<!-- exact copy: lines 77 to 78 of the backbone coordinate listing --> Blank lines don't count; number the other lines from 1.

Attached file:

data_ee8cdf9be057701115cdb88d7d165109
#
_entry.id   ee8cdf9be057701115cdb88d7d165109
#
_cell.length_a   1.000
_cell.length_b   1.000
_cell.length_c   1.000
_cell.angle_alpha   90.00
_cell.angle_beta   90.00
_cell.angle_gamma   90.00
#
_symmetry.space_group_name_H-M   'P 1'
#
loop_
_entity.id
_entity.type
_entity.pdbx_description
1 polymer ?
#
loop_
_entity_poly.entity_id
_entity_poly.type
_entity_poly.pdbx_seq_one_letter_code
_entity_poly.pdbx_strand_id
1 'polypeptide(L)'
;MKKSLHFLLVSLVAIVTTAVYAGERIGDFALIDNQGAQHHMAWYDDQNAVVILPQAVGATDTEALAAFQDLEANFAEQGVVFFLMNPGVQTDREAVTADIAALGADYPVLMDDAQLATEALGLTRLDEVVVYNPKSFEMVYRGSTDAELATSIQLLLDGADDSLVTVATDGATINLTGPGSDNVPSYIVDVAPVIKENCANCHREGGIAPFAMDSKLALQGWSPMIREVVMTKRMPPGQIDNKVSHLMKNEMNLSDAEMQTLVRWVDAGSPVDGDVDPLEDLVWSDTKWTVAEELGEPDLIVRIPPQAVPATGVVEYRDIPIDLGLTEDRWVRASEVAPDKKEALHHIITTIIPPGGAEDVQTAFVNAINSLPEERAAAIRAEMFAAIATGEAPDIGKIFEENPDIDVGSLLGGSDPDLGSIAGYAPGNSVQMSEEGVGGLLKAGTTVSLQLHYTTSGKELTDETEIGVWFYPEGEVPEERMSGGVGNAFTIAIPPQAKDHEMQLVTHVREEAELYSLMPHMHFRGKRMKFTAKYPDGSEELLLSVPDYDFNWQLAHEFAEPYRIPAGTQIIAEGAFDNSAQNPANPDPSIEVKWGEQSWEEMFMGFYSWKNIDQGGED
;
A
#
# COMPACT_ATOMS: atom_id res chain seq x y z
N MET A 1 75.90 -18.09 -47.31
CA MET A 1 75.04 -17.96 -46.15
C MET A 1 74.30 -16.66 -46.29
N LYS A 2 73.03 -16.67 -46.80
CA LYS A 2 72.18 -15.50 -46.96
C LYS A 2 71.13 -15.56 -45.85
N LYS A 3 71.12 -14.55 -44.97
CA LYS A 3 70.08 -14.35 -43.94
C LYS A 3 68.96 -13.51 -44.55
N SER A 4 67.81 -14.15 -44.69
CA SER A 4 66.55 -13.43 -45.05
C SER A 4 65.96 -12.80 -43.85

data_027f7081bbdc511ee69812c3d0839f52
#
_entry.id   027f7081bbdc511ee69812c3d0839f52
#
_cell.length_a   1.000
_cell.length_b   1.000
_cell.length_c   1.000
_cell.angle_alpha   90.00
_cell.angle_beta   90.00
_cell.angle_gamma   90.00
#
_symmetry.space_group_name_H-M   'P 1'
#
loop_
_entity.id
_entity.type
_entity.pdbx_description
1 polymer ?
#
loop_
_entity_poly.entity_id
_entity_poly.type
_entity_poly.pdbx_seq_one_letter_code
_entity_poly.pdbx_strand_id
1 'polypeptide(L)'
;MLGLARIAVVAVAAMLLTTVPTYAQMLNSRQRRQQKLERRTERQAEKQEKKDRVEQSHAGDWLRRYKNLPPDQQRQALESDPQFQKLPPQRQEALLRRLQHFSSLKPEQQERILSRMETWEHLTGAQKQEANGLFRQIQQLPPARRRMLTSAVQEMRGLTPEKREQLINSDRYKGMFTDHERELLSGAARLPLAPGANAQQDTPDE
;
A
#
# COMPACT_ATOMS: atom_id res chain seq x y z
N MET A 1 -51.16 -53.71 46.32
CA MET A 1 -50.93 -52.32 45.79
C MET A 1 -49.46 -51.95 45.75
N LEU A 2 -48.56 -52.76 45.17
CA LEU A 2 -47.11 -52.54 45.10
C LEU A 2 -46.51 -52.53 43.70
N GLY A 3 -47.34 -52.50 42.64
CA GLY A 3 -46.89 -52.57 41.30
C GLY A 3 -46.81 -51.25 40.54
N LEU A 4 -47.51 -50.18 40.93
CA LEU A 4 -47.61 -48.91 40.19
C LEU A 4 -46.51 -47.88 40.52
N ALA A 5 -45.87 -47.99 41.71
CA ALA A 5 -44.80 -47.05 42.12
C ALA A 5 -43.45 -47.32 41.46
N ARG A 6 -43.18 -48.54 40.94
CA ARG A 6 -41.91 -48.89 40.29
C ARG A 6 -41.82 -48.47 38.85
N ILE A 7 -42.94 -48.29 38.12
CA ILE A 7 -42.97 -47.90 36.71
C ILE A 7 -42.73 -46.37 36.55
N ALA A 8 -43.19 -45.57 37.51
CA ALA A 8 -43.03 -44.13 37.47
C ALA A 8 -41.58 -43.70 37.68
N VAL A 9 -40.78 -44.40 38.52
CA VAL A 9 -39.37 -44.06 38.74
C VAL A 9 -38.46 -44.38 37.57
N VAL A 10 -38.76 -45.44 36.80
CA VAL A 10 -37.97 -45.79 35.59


CA LEU A 2 -47.11 -52.54 45.10
C LEU A 2 -46.51 -52.53 43.70